Learn Chess Rules
Rules of Chess
General Rules
Chess Setup
Pawn Rules
Rook Movement
Knight Movement
Bishop Movement
Queen Movement
King Movement
Castling in Chess
Pawn en Passant
End Game in Chess

Read "The Little Pawn" a children's story about chess


End Game

The game ends when one of the players captures his opponent's king, when one of the player's resigns or there is a stalemate.

When a player's king is threatened by an opposing piece, it is said to be "in check". When a player places the opposing king in check he should announce, "check". The object of a player is not merely to place his opponent's king in check but to make certain that every square where the king has a possibility of movement is also covered. This is called checkmate. The king is considered captured.

Either player may resign at any time. This generally happens when a player loses a major piece and the outlook for victory in his case appears bleak.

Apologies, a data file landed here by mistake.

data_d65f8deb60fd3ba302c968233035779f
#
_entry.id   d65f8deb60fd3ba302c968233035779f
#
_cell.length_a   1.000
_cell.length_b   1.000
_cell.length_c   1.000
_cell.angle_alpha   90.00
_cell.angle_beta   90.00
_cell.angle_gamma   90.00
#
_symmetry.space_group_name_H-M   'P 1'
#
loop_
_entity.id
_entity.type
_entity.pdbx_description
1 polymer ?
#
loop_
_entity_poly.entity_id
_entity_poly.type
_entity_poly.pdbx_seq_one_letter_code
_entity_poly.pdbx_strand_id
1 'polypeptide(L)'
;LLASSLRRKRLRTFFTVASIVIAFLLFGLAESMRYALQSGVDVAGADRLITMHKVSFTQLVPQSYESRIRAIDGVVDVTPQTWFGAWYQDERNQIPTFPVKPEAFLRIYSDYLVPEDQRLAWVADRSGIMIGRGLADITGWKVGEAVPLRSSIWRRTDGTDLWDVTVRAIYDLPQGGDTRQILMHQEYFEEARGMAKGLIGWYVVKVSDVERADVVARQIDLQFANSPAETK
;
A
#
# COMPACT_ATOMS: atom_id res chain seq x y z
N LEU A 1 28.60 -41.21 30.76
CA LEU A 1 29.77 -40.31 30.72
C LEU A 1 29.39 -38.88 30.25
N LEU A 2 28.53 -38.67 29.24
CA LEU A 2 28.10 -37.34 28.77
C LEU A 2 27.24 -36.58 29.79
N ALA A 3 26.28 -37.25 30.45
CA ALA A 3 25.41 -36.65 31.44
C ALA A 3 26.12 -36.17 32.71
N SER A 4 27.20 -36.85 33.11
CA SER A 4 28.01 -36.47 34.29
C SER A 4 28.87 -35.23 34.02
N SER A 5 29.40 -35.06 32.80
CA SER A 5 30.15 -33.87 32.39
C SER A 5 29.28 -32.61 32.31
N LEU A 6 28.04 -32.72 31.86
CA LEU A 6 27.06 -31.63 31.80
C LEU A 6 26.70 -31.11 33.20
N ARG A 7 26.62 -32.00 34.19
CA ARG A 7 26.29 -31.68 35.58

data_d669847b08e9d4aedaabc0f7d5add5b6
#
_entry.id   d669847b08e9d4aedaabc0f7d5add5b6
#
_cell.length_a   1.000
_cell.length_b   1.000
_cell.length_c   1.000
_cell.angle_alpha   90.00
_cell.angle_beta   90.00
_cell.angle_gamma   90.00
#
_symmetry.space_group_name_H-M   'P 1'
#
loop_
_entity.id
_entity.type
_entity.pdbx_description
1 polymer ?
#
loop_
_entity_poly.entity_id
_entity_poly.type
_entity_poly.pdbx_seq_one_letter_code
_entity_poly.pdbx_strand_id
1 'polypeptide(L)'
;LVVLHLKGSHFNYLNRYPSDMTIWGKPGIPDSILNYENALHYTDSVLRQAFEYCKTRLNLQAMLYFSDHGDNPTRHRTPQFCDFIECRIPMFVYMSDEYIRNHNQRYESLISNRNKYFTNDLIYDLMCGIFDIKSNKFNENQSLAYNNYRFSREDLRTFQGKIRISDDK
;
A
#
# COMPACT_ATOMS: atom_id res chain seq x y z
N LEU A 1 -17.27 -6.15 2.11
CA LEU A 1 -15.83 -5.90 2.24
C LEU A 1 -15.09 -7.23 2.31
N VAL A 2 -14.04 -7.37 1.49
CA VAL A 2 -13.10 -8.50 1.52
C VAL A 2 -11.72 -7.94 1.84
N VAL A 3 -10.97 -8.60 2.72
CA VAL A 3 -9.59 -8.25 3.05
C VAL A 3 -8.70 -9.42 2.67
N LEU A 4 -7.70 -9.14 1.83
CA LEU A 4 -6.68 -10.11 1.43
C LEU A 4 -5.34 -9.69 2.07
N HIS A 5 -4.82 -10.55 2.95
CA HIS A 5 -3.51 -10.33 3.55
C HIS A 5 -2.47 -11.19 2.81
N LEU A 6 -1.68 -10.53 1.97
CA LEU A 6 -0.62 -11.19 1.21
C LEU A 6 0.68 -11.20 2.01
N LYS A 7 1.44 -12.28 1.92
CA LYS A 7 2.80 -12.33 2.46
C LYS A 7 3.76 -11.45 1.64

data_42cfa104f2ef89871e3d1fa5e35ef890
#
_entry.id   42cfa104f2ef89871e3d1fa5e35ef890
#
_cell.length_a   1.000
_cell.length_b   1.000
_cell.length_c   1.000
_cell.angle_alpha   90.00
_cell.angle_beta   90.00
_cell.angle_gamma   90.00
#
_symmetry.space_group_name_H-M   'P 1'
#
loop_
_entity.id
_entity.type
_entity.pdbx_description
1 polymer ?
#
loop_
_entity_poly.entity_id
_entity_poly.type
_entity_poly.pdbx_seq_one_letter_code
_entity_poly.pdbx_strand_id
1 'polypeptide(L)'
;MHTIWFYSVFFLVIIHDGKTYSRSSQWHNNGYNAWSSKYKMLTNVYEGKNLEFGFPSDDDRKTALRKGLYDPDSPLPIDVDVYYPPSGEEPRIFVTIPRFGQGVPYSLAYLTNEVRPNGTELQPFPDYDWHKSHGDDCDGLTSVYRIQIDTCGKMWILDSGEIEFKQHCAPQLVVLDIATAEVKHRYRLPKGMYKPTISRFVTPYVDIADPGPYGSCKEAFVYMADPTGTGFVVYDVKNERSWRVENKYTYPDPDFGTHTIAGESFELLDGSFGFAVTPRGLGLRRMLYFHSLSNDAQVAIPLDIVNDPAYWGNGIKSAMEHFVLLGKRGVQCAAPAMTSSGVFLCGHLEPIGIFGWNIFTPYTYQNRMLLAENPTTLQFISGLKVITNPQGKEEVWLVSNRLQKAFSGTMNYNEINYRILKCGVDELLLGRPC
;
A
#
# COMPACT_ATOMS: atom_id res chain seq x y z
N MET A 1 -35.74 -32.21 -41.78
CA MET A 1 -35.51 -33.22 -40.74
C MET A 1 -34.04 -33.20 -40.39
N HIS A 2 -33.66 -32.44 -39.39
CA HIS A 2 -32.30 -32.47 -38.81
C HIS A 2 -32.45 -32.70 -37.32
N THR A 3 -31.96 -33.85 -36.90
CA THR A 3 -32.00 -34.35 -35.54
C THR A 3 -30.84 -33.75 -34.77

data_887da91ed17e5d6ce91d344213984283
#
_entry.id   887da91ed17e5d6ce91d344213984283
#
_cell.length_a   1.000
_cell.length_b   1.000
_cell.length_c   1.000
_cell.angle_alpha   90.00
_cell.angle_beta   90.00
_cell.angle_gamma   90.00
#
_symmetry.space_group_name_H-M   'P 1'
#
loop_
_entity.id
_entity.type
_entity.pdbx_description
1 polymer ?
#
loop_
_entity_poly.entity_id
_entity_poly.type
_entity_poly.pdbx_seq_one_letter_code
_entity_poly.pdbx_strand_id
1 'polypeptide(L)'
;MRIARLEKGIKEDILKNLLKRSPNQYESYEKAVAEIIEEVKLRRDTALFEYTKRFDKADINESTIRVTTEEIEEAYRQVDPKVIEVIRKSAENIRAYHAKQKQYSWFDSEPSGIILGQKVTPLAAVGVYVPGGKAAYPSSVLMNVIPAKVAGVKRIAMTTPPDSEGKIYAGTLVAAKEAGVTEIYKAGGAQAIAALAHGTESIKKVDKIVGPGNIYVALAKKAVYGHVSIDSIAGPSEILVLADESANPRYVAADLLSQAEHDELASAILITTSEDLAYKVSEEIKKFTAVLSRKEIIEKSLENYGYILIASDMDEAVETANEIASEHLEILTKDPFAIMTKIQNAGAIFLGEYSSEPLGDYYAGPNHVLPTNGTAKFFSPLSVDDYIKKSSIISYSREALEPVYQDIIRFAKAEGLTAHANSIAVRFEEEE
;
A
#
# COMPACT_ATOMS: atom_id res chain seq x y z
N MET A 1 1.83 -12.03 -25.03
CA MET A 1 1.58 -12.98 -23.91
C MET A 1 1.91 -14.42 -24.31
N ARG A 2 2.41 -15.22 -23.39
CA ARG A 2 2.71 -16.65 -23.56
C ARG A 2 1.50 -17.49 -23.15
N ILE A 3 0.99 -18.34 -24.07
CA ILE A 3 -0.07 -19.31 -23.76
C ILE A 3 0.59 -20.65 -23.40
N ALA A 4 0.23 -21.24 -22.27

Stalemate is considered a tie. A stalemate occurs when a player's only move is to place his own king in check, but its current square is not threatened. As long as he can move another piece or the king can move to an open square, stalemate may not occur.

A draw also results when the only two pieces on the board are Kings, regardless of their position. If the pieces remaining on the board make check mate impossible, for example one cannot checkmate an opponent with only a king and a bishop a draw would also result.

Chess FAQs
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